#  [0, None, 1, 2, None, None, 3, None]
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Similarly, when looking up, one needs to probe adjacent addresses until the matching key is found:

def lookup(key):
    h = hash(key)
    address = addresses[h % n]
    while items[address][1] != key:
        address = (address + 1) % n
    return items[address][2]

print(lookup("name") ) # "Rahul Jha"
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However, if a large number of addresses collide, linear probing can lead to a catastrophic linear pile-up, causing long chains of search and slowing down the lookup.

Note that the implementation above is incomplete: Removing keys can create "holes" which will break the chain, and probing would not be able to find keys that had a collision. The solution is to use mark the slot as DUMMY to serve as a placeholder. This technique is known as "Knuth – Algorithm D".

Open Address Multihashing

Rather than probing adjacent addresses, a new address is generated by re-hashing, based on both the prior hash value and the number of probes so far.

We add a pseudo-random number to the address probe – generated by a "simple linear-congruential random number generator": i = 5 * i + 1.

This, however, again scans addresses in a fixed order. To avoid this, the original hash is also added to the random number. This hash is then shifted 5 bits on each recurrence. This way the sequence depends (eventually) on every bit in the hash code and the pseudo-scrambling more aggressive:

def insert(key, value):
    h = hash(key)
    items.append((h, key, value))
    position = len(items) - 1 # the index of this row

    perturb = h
    address = h % n
    while addresses[address] is not None:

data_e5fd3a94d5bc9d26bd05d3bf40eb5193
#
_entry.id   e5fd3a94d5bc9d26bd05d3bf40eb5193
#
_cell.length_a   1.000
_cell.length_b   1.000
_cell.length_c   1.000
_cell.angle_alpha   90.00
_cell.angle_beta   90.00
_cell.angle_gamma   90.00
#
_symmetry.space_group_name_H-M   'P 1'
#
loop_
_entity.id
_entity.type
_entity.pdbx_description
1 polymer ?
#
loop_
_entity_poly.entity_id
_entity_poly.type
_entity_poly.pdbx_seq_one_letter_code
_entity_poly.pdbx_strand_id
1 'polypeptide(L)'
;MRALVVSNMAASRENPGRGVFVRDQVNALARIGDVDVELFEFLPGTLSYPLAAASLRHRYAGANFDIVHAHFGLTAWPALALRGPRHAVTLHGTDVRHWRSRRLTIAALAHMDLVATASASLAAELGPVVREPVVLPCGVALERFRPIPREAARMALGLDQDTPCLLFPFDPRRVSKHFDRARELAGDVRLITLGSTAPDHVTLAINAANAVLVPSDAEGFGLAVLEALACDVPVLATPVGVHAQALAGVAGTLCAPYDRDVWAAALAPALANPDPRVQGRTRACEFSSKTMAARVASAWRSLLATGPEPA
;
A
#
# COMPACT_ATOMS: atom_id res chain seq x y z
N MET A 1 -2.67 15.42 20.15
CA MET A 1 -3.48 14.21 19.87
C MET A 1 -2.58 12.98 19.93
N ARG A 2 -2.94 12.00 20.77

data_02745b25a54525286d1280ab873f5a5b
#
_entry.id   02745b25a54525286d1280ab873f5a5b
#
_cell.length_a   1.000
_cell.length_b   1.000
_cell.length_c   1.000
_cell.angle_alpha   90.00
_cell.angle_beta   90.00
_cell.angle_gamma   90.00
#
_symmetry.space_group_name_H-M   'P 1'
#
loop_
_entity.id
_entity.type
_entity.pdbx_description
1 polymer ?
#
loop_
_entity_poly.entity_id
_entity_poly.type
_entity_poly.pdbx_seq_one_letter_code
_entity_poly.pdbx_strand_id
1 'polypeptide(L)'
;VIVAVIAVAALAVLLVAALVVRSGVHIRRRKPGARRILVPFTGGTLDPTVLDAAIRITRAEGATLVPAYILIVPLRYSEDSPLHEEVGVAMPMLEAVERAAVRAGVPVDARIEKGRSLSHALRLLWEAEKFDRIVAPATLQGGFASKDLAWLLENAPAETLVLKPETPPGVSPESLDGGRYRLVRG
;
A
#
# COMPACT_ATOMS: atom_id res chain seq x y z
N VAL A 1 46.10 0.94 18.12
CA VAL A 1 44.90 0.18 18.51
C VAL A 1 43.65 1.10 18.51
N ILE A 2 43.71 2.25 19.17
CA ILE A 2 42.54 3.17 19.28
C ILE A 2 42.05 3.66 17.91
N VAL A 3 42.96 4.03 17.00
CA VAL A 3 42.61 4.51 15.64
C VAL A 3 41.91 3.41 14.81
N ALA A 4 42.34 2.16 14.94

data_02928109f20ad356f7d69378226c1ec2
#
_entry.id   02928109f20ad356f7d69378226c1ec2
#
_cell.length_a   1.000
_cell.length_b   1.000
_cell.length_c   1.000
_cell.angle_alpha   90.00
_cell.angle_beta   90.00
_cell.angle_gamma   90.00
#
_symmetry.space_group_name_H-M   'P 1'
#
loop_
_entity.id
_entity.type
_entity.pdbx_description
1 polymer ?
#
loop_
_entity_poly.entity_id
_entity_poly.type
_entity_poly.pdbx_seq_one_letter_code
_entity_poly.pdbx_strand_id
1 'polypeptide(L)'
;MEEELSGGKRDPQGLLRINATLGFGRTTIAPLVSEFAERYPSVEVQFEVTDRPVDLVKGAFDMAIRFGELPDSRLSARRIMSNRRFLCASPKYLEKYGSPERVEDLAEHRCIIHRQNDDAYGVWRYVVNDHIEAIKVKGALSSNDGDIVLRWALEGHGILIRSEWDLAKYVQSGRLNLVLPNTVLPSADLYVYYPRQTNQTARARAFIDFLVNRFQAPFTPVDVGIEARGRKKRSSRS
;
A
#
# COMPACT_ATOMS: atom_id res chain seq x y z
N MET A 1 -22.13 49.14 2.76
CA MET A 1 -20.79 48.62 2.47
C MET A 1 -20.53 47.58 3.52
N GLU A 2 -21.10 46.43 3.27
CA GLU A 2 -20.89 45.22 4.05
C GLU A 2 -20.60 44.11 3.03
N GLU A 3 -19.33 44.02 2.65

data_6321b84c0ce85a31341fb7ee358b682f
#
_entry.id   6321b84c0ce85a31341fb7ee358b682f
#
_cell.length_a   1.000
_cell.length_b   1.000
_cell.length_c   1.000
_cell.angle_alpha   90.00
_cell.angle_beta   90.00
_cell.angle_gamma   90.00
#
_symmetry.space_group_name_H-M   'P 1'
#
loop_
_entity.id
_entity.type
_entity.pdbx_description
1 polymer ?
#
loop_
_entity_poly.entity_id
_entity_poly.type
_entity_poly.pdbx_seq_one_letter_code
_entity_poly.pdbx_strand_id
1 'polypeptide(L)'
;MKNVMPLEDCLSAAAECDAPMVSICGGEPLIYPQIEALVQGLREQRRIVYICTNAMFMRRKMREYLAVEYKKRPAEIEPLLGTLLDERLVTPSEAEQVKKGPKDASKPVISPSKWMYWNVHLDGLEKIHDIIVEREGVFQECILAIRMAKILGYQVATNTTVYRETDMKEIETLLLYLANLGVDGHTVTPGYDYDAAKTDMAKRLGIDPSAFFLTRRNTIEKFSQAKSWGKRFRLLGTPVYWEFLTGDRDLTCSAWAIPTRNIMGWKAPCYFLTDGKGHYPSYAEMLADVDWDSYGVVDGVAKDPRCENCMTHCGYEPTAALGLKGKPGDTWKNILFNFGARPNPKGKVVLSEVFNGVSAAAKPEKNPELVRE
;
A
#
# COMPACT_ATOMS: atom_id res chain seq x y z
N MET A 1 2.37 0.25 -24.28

address = (5 * address + 1 + perturb) % n
        perturb >>= 5

    # Store the position at which the tuple can be found
    addresses[address] = position 
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Carrying forward the same example as above, we can generate the addresses:

insert("name", "Rahul Jha")
insert("alias", "RJ722")
insert("music", "country")
insert("cheat_diet", "pasta")

pprint(items)
#  [(-6473745080427136004, 'name', 'Rahul Jha'),
#   (-1887375983119989115, 'alias', 'RJ722'),
#   (-4671665682772832904, 'music', 'country'),
#   (3463812311448012107, 'cheat_diet', 'pasta')]

pprint(addresses)
# [2, None, None, 3, 0, 1, None, None]
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During lookup, we resolve collisions using the same recurrence pattern:

def lookup(key):
    perturb = h = hash(key)
    address = addresses[h % n]
    while items[address][1] != key:
        address = (5 * address + 1 + perturb) % n
        perturb >>= 5
    return items[address][2]

print(lookup("name"))  # "Rahul Jha"
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Conclusion

Python uses two tables: one to store hash/key/value densely, and a separate, sparse table of indices that vectors the dense table.

It wasn't always this way. As Raymond Hettinger explains brilliantly in his talk "Modern Dictionaries" (which also provided the fodder for this post), dictionaries in Python 2.7 didn't have two tables. There was no table for addressing, only data -- A big sparse table. This lead to a lot of space being wasted in empty holes, and consequently, dictionaries being giant until Python3.6 (wherein this vector scheme was added by Hettinger).


Fun Question: Why do you think key hashes are also stored along with data?